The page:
Among all of the gemstones available in this world, the pearl is absolutely unique. This is due to the fact that it is the only one which is formed entirely within a living being.
Pearls are produced in two basic ways: the Natural way – without human intervention – and the cultured way – when they are farmed by people.
Natural pearls occur when some form of irritant – be it a piece of shell, bone, scale, or even a parasite – lodges itself into a pearl producing mollusk such as an oyster, mussel, or abalone. To protect itself from the foreign body, the mollusk forms a nucleus over the foreign element, and continues to coat it with layers of nacre over the next several years. The factors that determine the size, color and shape of the pearl have to do with the size and shape of the nucleus, and the region of the ocean in which the mollusk resides.
Today, almost any pearl that you’d encounter is a cultured pearl. Desirable natural pearls are extremely rare, and hence are quite prohibitively expensive. In fact, only one in approximately 10,000 oysters not in farms will ever produce a pearl, and of those, only a very small percentage would ever yield a gem that is the right shape, size and color of something desirable.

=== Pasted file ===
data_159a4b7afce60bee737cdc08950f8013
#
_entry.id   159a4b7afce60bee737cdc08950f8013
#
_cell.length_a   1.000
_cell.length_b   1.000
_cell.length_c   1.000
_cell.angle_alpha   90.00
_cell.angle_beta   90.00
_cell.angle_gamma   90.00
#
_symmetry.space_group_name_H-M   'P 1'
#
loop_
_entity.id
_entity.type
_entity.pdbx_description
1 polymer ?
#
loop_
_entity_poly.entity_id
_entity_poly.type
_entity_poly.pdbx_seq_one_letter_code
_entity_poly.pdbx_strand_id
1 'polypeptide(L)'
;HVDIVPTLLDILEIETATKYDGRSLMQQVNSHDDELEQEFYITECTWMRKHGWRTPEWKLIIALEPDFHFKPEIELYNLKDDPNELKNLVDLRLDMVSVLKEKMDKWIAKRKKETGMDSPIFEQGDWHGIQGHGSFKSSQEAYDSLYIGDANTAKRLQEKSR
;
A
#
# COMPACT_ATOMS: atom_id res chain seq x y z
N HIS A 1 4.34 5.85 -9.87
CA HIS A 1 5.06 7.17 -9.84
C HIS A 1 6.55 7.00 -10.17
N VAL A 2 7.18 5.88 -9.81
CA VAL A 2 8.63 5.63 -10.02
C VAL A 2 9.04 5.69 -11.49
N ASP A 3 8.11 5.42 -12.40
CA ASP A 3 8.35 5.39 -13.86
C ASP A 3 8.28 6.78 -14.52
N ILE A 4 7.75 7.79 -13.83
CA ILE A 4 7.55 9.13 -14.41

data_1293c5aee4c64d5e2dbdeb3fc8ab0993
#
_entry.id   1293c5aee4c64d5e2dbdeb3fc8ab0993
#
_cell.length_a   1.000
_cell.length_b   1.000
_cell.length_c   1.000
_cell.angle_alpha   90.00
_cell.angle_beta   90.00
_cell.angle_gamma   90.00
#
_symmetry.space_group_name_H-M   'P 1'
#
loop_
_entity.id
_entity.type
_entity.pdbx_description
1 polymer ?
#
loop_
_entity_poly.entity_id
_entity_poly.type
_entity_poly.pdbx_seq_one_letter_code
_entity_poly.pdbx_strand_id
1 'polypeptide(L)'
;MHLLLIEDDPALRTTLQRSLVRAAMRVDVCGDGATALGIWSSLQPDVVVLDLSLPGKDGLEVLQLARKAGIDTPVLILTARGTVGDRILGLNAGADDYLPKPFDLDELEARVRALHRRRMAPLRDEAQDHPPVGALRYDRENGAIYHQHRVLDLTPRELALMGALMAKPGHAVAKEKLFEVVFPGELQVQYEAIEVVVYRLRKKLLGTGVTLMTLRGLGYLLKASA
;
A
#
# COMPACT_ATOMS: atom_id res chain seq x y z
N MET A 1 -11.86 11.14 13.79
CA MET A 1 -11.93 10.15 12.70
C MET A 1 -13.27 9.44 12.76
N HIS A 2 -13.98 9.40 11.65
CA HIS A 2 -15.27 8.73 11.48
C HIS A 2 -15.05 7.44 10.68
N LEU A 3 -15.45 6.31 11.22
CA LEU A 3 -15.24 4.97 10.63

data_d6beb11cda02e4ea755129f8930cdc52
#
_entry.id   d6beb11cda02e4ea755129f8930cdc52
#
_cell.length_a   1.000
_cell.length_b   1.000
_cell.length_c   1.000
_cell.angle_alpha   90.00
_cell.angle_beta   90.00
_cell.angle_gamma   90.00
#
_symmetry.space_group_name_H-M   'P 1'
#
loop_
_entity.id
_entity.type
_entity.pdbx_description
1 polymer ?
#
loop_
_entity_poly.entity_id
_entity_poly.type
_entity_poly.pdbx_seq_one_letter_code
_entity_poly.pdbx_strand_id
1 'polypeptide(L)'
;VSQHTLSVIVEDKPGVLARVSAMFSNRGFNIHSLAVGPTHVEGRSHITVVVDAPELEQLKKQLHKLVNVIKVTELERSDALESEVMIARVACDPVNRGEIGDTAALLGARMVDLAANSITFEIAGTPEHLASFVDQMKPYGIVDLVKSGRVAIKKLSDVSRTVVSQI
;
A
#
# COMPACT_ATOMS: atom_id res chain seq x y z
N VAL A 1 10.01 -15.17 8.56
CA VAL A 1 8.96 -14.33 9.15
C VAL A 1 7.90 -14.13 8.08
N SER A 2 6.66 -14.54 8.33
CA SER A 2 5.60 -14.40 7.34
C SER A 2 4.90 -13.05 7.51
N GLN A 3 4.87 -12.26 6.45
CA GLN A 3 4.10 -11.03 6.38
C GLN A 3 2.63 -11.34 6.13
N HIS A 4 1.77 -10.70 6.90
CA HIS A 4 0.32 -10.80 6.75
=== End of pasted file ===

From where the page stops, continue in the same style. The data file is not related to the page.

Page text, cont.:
Furthermore, the majority of natural beds of pearl-producing mollusks have been depleted due to over-harvesting in the past. This is the reason that such efforts were made to grow pearls artificially, which the Japanese accomplished in the early 1900s, by planting a nucleus into the pearl-bearing mollusk, and then returning it to the ocean.
The primary difference that exists between cultured and natural pearls is in the thickness of the nacre – the outer shell that holds the color and luster of the pearl. In order to make pearls more quickly, cultured pearls are usually implanted with larger nucleus than those which would begin a natural pearl. Even with the larger nucleus, it still takes two to three years to grow a fine pearl, so it’s easy to understand why time reduction is important to pearl farmers.
Natural pearls have always been deemed rare, and are universally costly. They are most commonly sold by their carat weight, however, most of the natural pearls on the market today are vintage pearls, as virtually every pearl producer now relies on cultured pearls. Natural pearls are simply too risky, rare, and expensive to find and sell.
It is recommended that if you do have the opportunity to buy a natural pearl, you should refrain from buying it unless it comes with an official gemological x-ray certificate, which proves that it is natural, and states its pearl quality. For something so rare, expensive, and beautiful, a little security is a must.
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